The Employment Gap for People with Disabilities Is Too Wide
The world of employment and disabilities is difficult for me to understand. Readers of my column have always been good about giving feedback. I’d love your input on this subject because it is so important. The numbers don’t make sense to me. As a society, we can do better for people with disabilities.
Let’s look at data from the U.S. Bureau of Labor Statistics. For people without a disability under 65, about 74 percent are employed. But if you have a disability, that percentage drops to about 30 percent. I realize that there are many levels of disability and functioning. A sizable percentage of people may not be able to work because of their disability. But the disparity between the numbers is too high. Anyone with a disability who wants to work should be able to find meaningful employment.
I am most upset that society hasn’t done better at accommodating younger individuals. I was 47 when I started having symptoms of limb-girdle muscular dystrophy type 2L. Because this is a relatively milder form of muscular dystrophy, I was able to continue working for another decade. Those years were my most productive in terms of position and success. I believe that if my illness had manifested earlier I would not have had that opportunity.
One of the most positive experiences for me has been my work as a columnist for BioNews Services. I know of few organizations with such a large number of employees with disabilities. We bring substantial experience to many roles. I like the number of younger leaders who are emerging and doing great things. This type of model is an example of what we can do as a society to change the world.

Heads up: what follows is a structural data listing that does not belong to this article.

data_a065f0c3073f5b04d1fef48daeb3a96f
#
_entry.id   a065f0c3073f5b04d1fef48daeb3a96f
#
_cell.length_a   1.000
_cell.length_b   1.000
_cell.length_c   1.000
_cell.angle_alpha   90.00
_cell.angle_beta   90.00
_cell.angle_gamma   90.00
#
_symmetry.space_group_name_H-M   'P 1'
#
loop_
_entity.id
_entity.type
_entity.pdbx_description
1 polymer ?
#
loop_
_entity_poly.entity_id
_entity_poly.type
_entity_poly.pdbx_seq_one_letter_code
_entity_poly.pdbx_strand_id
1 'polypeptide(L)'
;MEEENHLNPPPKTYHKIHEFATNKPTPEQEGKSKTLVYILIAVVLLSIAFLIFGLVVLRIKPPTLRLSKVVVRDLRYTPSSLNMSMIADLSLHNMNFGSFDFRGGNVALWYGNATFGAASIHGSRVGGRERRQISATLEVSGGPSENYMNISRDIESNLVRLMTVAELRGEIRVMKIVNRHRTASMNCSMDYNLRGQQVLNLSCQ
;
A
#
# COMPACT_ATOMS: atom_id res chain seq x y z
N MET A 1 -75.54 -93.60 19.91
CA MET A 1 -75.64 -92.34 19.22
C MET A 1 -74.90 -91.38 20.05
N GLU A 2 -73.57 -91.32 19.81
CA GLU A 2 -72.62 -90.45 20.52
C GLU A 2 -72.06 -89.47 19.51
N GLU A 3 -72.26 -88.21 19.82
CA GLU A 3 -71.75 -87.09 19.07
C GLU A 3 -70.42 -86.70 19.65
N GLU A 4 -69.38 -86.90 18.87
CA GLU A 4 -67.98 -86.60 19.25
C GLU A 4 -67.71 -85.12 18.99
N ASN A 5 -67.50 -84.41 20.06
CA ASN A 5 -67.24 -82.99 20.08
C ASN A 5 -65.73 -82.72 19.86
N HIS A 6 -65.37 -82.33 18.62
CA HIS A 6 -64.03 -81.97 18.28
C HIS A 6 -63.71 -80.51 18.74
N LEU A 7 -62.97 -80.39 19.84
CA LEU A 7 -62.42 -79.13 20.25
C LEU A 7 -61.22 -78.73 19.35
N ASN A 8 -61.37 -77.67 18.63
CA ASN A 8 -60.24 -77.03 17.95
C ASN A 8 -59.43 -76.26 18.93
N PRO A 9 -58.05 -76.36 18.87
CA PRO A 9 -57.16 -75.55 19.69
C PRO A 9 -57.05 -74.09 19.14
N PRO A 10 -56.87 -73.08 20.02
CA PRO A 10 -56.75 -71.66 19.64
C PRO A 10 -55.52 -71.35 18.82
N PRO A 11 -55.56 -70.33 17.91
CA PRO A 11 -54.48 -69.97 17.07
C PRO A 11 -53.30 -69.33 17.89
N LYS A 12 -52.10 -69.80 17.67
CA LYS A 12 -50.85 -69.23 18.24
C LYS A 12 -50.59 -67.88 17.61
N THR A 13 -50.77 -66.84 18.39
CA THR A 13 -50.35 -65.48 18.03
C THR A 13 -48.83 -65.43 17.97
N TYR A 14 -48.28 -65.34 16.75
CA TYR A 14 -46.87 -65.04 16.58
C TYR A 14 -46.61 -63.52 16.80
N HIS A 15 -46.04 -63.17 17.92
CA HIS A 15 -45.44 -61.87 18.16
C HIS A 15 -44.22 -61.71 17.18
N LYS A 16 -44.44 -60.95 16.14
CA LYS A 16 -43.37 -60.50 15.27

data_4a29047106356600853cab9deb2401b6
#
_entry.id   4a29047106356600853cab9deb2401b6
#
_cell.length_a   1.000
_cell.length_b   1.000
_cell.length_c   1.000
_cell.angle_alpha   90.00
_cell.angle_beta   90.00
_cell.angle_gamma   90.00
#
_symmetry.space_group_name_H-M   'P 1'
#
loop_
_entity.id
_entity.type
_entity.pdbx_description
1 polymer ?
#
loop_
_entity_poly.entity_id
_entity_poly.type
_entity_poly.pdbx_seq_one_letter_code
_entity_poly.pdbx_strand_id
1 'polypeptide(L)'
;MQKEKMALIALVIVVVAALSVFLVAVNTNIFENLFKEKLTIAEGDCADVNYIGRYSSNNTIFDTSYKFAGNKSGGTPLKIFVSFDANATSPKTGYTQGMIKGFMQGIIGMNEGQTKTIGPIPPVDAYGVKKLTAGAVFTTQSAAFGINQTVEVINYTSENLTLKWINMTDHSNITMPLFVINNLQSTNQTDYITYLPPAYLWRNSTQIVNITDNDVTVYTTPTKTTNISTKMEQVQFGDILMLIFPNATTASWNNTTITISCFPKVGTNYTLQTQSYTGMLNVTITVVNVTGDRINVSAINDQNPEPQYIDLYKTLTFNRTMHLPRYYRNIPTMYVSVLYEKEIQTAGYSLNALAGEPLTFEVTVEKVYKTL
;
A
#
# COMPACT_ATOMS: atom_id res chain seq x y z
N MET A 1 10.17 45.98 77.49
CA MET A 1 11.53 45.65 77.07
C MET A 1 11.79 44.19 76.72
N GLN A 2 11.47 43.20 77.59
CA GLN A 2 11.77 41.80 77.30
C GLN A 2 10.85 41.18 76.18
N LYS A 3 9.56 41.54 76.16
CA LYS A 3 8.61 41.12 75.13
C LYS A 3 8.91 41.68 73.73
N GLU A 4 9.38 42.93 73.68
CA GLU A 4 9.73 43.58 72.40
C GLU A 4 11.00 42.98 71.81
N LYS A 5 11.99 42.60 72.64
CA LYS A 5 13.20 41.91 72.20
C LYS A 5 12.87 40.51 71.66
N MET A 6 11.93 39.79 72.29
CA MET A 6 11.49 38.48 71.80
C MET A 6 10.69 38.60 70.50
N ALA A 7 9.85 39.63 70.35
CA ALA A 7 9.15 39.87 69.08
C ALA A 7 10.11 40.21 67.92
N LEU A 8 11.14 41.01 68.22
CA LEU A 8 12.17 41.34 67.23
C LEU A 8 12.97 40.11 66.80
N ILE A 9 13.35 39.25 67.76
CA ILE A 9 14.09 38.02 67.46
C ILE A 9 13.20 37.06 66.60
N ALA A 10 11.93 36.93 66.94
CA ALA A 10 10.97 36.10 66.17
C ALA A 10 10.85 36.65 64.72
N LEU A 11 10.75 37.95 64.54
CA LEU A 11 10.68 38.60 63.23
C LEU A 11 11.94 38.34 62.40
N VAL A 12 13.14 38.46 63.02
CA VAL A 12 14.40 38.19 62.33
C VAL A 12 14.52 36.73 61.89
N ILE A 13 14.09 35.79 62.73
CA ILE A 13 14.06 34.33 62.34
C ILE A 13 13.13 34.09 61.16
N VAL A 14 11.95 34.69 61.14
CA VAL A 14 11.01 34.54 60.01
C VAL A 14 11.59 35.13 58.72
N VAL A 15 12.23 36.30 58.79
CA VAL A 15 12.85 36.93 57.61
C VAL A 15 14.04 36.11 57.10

Reading the government report further, I see that, “Persons with a disability are less likely to have completed a bachelor’s degree or higher than those with no disability.” The correlation is clear in the data: the higher the educational attainment, the stronger the employment possibility. This goes for people with and without a disability, and it tells me that we need to work at both ends of the disability and employment spectrum. Society must put more funding into education. We also need to come up with solutions for meaningful employment.
CNN ran a story last year that talked about the need to improve our employment track record for people with disabilities. It’s great for people with disabilities, but it is also great for society. We are essential to a society looking for talented and productive employees. I have little doubt that the disability community can be a positive mover in the economy. And this need will only grow.
In “Locked into Poverty,” S.I. Rosenbaum takes a broader look at issues related to disabilities. The article features Anna Landre, a college student with spinal muscular atrophy who took on the system so that she could accept a paid internship without losing her caregiving benefits. It speaks to the real and dramatic conundrum facing people with disabilities who seek higher education or employment.
I am asking for a societal focus on this issue. There are few win-win situations in life, and even fewer in politics. Many people can’t agree on some of the most basic tenets of society. But we can all agree that this is important and that it will bring greater economic power to society. I ask that our elected officials make this an important part of their agenda.
I would love to hear of the barriers — physical and societal — that people have faced when seeking employment. Let’s continue to shine as a community and do great things.
Note: Muscular Dystrophy News is strictly a news and information website about the disease. It does not provide medical advice, diagnosis or treatment. This content is not intended to be a substitute for professional medical advice, diagnosis, or treatment. Always seek the advice of your physician or another qualified health provider with any questions you may have regarding a medical condition. Never disregard professional medical advice or delay in seeking it because of something you have read on this website. The opinions expressed in this column are not those of Muscular Dystrophy News or its parent company, BioNews Services, and are intended to spark discussion about issues pertaining to muscular dystrophy.